It really is the cast that makes this film work.  Along with Brody and Huebel, the film also stars Kristen Schaal, Dennis Haysbert, and Megan Boone, among others, and everyone really does a good job of balancing out the laughs.  Huebel is easily the best comedic weapon this film has to offer however, as he brings the right level of dickishness and ridiculousness to the role he is playing, as the film veers into being a twisted and raunchier version of Lord of the Flies with regards to how he leads the group.  Van Damme is notably quite funny in this film as well, but it is not so much that Van Damme’s comedic timing is very good, as it is just kind of jarring to watch the Mussels from Brussels play around with his image.  Obviously that is the point, but it does feel like the film tries to get more out of the fact that it is Van Damme playing this part rather than suggest that Van Damme is a comedic talent finally being tapped (although he is hilarious in Expendables 2).

The premise is a good one.  Playing around with the idea of team building exercise, the concept of being stranded on an island, and turning it into a workplace comedy gone off the deep end is a fairly fresh concept.  That said, I would easily recommend Severance for those who want this sort of comedy with a little more edge thrown in.  Still, Welcome to the Jungle is pretty funny.  It made me laugh quite a bit, even in the midst of seeing where a lot of the punch lines were going to come from early on.  Again, in a case like this, it comes down to the kind of energy a film has in getting across its goal and I was happy to give in and smile, while watching this film.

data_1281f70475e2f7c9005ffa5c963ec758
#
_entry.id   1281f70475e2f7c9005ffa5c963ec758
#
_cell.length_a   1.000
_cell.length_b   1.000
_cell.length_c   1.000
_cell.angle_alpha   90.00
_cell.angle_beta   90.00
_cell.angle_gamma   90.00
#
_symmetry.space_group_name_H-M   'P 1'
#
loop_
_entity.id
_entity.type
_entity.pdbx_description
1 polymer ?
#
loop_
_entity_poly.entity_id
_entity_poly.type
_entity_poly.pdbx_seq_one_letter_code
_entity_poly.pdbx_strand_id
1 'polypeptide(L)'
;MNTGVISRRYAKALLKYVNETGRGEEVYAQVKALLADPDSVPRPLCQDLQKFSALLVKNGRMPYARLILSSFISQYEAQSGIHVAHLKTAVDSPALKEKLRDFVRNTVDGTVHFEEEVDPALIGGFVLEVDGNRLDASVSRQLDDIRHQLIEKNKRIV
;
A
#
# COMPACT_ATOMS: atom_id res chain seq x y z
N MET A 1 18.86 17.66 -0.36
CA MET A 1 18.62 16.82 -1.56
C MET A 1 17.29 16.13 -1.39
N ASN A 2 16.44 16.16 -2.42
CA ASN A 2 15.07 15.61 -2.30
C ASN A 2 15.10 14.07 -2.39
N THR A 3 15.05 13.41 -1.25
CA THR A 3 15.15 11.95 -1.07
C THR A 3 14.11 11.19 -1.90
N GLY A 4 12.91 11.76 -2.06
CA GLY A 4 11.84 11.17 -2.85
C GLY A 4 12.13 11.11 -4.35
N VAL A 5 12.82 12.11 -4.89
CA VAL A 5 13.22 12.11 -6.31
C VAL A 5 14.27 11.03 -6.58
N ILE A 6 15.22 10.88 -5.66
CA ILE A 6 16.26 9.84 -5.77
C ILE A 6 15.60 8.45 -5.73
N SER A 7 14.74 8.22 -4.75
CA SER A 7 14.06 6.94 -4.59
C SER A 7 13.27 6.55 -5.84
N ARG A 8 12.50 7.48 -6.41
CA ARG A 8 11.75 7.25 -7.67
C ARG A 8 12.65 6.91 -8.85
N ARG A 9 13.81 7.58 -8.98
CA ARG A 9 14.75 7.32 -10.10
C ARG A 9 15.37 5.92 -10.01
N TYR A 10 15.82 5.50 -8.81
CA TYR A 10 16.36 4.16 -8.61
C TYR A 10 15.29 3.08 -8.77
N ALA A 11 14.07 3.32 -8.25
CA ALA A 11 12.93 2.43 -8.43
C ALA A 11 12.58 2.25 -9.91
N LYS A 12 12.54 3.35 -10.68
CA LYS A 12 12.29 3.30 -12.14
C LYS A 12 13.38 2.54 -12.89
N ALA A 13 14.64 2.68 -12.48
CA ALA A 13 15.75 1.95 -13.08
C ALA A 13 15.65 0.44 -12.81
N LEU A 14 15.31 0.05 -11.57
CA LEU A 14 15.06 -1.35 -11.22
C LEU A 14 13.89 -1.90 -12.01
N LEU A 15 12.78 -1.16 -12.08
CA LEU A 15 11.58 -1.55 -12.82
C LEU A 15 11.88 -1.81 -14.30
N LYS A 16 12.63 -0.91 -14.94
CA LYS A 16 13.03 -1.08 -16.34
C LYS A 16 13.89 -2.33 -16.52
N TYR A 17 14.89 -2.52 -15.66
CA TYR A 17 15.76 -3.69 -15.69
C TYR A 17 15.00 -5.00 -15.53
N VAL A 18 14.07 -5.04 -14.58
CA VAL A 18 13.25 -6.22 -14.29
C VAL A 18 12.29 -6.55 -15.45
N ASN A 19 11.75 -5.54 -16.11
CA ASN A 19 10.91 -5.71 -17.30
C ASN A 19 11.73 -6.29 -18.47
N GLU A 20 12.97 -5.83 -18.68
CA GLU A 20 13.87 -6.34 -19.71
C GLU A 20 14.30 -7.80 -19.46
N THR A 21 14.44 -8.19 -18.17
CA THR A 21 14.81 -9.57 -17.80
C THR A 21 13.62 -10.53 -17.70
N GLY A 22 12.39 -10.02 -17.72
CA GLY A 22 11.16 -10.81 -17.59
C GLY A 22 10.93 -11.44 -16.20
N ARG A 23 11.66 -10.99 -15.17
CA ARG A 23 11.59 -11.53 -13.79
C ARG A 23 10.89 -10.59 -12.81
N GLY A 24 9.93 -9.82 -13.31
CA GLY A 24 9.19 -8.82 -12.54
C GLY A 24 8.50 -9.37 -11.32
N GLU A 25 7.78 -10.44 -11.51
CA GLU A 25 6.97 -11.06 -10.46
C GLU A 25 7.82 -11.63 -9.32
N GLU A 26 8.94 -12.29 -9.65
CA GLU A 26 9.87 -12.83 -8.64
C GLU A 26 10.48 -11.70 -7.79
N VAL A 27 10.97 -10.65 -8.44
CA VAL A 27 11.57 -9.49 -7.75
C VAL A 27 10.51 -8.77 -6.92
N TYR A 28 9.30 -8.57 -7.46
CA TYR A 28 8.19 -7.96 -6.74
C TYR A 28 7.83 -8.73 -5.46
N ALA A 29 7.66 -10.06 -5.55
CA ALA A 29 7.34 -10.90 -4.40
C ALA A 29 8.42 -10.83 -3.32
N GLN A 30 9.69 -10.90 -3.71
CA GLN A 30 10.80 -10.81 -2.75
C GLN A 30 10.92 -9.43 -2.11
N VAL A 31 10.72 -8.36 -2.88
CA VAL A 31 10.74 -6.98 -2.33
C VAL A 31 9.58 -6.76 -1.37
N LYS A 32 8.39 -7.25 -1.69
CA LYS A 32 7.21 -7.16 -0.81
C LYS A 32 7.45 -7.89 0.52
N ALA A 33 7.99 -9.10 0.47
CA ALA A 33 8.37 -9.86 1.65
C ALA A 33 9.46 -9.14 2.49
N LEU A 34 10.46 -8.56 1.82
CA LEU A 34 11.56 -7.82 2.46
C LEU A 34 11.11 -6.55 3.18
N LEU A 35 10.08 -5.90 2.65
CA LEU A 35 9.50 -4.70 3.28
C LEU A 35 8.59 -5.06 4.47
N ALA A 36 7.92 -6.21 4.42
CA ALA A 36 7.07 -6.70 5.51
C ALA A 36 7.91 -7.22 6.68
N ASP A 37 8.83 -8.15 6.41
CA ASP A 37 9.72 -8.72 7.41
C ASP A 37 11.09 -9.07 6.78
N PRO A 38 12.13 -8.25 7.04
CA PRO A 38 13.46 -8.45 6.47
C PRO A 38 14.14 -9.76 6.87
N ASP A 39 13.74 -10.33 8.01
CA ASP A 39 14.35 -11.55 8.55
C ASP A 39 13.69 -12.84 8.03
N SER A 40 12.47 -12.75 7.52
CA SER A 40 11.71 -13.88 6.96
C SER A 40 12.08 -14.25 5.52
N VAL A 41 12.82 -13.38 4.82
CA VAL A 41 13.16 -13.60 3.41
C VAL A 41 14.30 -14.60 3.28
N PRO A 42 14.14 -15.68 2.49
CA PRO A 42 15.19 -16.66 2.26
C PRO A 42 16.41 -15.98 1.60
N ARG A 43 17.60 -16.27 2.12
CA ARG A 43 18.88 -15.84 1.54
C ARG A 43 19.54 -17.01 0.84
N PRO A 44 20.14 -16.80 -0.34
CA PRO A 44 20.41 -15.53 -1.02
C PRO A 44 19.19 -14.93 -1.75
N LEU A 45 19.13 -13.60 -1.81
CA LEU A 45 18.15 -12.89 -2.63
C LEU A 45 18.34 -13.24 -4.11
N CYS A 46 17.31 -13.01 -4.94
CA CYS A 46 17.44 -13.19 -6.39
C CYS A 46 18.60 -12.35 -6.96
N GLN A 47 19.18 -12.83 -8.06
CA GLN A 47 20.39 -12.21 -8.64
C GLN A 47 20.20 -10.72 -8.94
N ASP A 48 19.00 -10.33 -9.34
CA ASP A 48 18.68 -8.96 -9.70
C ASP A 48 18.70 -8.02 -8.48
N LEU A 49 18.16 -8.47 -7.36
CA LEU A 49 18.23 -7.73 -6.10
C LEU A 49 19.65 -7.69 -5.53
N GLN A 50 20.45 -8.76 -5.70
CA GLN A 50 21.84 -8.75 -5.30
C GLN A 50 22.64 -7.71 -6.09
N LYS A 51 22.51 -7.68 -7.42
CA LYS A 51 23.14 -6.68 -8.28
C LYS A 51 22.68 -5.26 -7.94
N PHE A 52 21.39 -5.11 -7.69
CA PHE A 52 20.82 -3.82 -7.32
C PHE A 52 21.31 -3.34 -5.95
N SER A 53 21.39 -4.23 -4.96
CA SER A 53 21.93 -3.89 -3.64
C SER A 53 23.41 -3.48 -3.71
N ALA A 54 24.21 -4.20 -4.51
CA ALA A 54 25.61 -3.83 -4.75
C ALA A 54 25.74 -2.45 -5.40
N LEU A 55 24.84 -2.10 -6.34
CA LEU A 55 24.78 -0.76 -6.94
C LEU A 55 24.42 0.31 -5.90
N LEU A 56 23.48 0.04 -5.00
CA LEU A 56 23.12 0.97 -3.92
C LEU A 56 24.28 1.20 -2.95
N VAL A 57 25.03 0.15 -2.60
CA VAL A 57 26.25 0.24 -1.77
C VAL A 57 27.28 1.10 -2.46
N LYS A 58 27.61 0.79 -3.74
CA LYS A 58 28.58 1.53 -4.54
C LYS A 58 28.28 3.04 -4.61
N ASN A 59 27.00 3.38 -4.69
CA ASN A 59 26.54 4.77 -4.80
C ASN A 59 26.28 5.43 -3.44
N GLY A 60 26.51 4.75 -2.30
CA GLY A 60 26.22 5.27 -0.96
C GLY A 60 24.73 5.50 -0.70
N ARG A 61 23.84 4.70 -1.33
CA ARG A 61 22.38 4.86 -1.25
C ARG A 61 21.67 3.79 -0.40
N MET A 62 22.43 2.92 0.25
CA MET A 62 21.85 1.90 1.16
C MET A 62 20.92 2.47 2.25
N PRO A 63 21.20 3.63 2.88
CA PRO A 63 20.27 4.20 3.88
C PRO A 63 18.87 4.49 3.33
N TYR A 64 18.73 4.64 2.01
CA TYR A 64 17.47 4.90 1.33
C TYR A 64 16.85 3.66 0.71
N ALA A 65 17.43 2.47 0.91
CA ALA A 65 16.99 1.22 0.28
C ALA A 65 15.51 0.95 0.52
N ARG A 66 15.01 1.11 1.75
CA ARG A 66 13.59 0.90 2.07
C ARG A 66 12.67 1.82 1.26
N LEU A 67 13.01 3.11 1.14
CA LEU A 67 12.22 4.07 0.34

No trailer yet, but here are a couple clips from the film:

Welcome-to-the-Jungle-poster whysoblu

Click on the poster to visit the Newport Beach Film Festival website,
and be sure to check back to Why So Blu throughout the week
for more of my coverage of the festival!


Aaron is a writer/reviewer for WhySoBlu.com.  Follow him on Twitter @AaronsPS3.
He also co-hosts a podcast,
Out Now with Aaron and Abe, available via iTunes or at HHWLOD.com.


Writer/Reviewer, Film Lover, Podcaster, Gamer, Comic Reader, Disc Golfer & a Lefty. There are too many films, TV, books, etc. for me to list as favorites, but I can assure that the amount film knowledge within my noggin is ridiculous, though I am always open to learning more. You can follow me on Twitter @AaronsPS4, see what else I am up to at TheCodeIsZeek.com & check out my podcast, Out Now with Aaron and Abe, on iTunes.

1 Response to “NBFF Review: Greetings From Tim Buckley, Isolated, And Welcome To The Jungle”

  1. Brian White

    Nice! I’m glad to see JCVD back in action!

    His peeps on the web really ate this review up yesterday!